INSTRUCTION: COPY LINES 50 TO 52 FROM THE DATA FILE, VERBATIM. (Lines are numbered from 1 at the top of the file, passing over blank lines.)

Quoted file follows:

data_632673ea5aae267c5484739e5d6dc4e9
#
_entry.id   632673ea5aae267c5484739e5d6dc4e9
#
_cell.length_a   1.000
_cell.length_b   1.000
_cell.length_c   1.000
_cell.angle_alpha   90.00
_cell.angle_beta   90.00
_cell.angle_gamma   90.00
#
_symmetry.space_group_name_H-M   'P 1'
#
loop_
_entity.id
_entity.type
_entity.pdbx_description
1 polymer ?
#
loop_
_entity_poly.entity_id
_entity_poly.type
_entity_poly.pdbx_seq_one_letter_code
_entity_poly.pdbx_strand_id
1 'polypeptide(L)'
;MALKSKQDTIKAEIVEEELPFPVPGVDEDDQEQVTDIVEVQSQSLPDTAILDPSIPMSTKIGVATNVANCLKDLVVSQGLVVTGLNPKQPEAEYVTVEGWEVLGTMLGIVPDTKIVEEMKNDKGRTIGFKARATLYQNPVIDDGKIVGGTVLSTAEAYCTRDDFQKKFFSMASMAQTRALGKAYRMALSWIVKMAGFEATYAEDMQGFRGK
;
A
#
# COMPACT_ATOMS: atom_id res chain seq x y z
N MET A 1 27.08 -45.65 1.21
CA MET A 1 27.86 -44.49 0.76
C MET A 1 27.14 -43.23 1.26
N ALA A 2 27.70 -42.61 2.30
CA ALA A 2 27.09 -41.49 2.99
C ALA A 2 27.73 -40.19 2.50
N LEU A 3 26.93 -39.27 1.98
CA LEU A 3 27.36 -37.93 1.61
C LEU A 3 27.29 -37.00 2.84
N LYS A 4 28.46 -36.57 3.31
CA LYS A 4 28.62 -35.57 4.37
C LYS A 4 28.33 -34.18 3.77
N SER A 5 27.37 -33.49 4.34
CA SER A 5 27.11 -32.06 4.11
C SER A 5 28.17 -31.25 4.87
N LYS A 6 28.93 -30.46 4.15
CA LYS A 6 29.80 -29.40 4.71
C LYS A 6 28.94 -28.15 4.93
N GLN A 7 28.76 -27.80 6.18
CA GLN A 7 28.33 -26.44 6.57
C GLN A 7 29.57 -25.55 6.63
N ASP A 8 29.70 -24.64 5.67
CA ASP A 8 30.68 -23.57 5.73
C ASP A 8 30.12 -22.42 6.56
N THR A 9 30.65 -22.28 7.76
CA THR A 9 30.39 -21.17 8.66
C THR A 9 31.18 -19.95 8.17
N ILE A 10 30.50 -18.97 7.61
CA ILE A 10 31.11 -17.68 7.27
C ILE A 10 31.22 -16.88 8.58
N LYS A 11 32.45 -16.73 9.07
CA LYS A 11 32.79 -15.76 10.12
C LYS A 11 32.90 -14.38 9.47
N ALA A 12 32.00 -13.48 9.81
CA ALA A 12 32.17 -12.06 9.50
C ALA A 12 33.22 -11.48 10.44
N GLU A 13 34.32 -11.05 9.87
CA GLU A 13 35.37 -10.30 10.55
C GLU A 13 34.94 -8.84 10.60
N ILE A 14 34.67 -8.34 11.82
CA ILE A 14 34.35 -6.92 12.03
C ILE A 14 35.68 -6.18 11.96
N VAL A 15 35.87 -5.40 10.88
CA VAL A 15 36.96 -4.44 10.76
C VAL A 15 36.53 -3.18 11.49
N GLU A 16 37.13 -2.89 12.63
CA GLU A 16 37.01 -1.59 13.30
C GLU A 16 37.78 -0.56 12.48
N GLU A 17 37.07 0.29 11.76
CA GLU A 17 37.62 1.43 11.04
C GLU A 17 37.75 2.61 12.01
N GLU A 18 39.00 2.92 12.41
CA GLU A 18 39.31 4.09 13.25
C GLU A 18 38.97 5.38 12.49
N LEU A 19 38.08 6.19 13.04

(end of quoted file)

CA GLN A 7 28.33 -26.44 6.57
C GLN A 7 29.57 -25.55 6.63
N ASP A 8 29.70 -24.64 5.67